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What Is a Penumbral Lunar Eclipse?

A penumbral lunar eclipse takes place when the Moon moves through the faint, outer part of Earth's shadow. This type of eclipse is often mistaken for a normal Full Moon.

A Full Moon against a dark sky.

A normal Full Moon, or a penumbral lunar eclipse?

A penumbral lunar eclipse can be mistaken for a normal Full Moon.

©iStockphoto.com/CochiseVista

The Moon shines because its surface reflects the Sun's rays. A lunar eclipse happens when the Earth comes between the Sun and the Moon and blocks some or all of the Sun's light from reaching the Moon.

Imperfect Alignment

A penumbral lunar eclipse occurs when the Sun, Earth, and the Moon are imperfectly aligned. When this happens, the Earth blocks some of the Sun's light from directly reaching the Moon's surface and covers all or part of the Moon with the outer part of its shadow, also known as the penumbra. Since the penumbra is much fainter than the dark core of the Earth's shadow, the umbra, a penumbral eclipse of the Moon is often difficult to tell apart from a normal Full Moon.

Illustration image
Lunar nodes are the locations where the Moon crosses the Earth's orbital plane.
A lunar eclipse only happens when the Moon passes a lunar node during the Full Moon phase, when the Earth is positioned between the Moon and the Sun.

Two Conditions

Two celestial events must happen at the same time for a penumbral lunar eclipse to occur:

  • The Moon must be in the Full Moon phase.
  • The Sun, Earth, and Moon must be nearly aligned, but not as closely aligned as during a partial eclipse.

Not Every Full Moon Night

The reason we do not see a lunar eclipse every Full Moon night has to do with the inclination of the Moon's orbital path. The plane of the Moon's orbit around the Earth is inclined at an angle of 5° to the Earth's orbital plane around the Sun, the ecliptic. The points where the two orbital planes meet are called lunar nodes. Lunar eclipses can only take place when a Full Moon occurs near a node.

How to See a Penumbral Lunar Eclipse

Illustration image
Sun, Earth, and Moon are not perfectly aligned during a penumbral eclipse. (Not to scale)
Sun, Earth, and Moon are not perfectly aligned during a penumbral eclipse. The Moon misses the Earth's umbra and travels through the much fainter penumbra. (Not to scale)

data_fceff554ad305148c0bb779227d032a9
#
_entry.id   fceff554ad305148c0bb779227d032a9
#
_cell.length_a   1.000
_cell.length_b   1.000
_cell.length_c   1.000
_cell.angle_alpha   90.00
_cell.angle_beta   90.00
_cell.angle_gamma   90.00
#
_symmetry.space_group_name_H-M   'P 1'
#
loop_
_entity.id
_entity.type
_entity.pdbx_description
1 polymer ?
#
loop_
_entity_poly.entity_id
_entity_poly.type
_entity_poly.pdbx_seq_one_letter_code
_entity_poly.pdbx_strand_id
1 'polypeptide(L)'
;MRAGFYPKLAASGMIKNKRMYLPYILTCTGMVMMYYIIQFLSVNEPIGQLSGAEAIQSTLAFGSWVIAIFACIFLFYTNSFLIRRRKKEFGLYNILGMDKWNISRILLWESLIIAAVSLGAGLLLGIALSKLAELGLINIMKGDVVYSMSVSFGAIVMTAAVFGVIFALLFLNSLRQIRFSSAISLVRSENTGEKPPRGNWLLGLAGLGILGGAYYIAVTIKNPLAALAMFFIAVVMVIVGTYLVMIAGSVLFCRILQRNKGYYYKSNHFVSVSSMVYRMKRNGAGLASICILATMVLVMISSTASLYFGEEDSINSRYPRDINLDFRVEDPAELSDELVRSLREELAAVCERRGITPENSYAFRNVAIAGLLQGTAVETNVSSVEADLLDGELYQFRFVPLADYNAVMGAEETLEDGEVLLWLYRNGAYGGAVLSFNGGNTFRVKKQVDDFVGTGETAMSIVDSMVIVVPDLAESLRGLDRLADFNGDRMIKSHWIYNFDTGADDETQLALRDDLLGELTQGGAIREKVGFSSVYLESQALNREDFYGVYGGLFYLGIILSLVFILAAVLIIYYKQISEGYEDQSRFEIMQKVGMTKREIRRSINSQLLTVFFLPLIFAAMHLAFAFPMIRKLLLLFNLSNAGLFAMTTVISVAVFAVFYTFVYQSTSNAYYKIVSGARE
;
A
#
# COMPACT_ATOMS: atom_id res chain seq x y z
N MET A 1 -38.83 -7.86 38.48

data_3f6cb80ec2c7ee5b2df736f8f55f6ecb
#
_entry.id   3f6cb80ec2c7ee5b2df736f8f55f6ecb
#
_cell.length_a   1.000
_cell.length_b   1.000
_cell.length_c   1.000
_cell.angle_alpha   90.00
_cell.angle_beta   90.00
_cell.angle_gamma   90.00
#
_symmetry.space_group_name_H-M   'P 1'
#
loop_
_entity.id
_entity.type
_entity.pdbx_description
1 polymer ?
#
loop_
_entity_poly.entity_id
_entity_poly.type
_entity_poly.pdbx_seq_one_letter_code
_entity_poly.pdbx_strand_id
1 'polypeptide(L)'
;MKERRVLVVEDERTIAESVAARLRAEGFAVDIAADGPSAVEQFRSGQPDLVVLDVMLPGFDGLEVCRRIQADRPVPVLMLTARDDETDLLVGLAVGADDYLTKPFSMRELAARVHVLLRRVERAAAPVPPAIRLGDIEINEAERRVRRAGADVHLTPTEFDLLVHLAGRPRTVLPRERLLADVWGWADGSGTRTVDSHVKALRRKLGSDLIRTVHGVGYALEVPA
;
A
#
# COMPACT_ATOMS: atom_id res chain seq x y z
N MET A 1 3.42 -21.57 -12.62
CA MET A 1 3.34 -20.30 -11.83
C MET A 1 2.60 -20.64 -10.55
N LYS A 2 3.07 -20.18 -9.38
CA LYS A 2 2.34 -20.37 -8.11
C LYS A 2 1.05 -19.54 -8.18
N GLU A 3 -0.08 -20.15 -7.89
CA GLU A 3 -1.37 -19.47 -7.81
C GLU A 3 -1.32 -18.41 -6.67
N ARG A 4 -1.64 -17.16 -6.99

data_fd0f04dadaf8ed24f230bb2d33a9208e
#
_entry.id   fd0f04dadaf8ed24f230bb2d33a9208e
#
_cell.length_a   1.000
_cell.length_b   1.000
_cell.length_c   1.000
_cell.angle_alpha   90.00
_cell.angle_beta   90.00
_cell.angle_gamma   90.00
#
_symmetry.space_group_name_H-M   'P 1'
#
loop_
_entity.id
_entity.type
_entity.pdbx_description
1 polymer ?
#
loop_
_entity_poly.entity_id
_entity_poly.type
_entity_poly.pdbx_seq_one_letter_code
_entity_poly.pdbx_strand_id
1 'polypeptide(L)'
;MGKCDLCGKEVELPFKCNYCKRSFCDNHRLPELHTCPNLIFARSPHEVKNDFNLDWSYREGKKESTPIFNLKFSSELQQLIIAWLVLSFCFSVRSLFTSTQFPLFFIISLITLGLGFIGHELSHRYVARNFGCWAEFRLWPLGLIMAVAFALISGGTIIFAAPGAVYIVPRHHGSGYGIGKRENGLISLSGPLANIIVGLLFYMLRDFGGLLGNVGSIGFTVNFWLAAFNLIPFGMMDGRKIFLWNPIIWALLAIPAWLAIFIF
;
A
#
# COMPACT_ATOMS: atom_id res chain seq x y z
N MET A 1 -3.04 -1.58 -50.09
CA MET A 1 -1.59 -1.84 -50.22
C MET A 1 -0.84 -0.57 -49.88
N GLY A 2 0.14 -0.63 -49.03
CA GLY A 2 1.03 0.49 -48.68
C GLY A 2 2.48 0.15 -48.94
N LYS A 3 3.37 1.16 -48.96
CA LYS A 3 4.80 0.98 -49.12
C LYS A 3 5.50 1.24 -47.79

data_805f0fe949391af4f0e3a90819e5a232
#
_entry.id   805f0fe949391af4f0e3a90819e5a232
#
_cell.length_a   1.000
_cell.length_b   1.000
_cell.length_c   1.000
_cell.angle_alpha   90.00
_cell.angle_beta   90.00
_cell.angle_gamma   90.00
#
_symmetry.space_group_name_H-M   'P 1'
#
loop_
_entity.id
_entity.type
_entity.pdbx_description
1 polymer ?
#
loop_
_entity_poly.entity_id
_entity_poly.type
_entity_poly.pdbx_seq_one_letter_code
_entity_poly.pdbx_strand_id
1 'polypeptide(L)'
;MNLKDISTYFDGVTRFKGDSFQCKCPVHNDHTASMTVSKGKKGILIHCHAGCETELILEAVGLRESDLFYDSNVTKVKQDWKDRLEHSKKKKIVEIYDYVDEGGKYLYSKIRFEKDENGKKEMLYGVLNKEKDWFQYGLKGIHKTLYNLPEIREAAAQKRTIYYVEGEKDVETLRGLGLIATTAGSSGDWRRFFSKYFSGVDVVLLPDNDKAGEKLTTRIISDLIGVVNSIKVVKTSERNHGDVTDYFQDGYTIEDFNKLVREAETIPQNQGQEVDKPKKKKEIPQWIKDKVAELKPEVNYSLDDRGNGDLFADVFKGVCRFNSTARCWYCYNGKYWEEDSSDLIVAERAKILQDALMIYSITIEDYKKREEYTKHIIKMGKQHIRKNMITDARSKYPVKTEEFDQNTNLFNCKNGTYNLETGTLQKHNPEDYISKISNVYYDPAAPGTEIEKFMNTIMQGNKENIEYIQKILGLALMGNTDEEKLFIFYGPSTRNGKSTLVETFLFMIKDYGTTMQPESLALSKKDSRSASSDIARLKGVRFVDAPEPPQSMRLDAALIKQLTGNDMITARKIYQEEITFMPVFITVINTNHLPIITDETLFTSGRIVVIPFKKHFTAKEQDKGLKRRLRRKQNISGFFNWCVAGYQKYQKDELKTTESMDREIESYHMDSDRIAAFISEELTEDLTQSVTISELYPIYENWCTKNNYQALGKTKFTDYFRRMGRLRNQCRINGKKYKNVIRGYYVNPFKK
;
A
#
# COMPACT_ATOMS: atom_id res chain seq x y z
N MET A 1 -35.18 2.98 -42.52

Unlike solar eclipses, which can only be seen along a narrow path from a small part of the Earth, eclipses of the Moon can be observed all across the night side of Earth when the eclipse happens.

About one in three of all lunar eclipses are penumbral. It is impossible to observe the start and end of a penumbral lunar eclipse, even with telescopes.

Penumbral eclipses that involve the darker portion of the Earth's penumbral shadow, however, are normally visible to the naked eye. Careful observers can usually see penumbral eclipses with a penumbral magnitude greater than 0.60.

Upcoming 5 Penumbral Lunar Eclipses

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Topics: Eclipses, Moon, Sun, Astronomy

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Lunar Eclipses

  1. When Is the Next Lunar Eclipse?
  2. Total Lunar Eclipse
  3. Why Does the Moon Turn Red?
  4. Partial Lunar Eclipse
  5. Penumbral Lunar Eclipse
  6. Can I See a Lunar Eclipse?
  7. Blood Moon - Total Lunar Eclipse
  8. Magnitude of Eclipses

Eclipses

The Moon

  1. What Is a Supermoon?
  2. The Moon Illusion
  3. The Moon Phases
  4. The Moon's Effect on Tides
  5. What Is a Micro Moon?
  6. How Can Full Moon Be in the Daytime?
  7. Is a Blue Moon Blue?
  8. The Moon's Orbit
  9. The Far Side of the Moon
  10. What Is a Black Moon?
  11. What Are Moonbows?
  12. Full Moon Names
  13. Taking pictures of the Moon

Moon index

Solar Eclipses

  1. When Is the Next Solar Eclipse?
  2. Different Types of Eclipses
  3. What Are Solar Eclipses?
  4. How Often Do Solar Eclipses Occur?
  5. Total Solar Eclipses
  6. Partial Solar Eclipses
  7. Annular Solar Eclipses
  8. Hybrid Solar Eclipses
  9. Solar Eclipses in History
  10. Solar Eclipse Myths
  11. Magnitude of Eclipses

Eclipses

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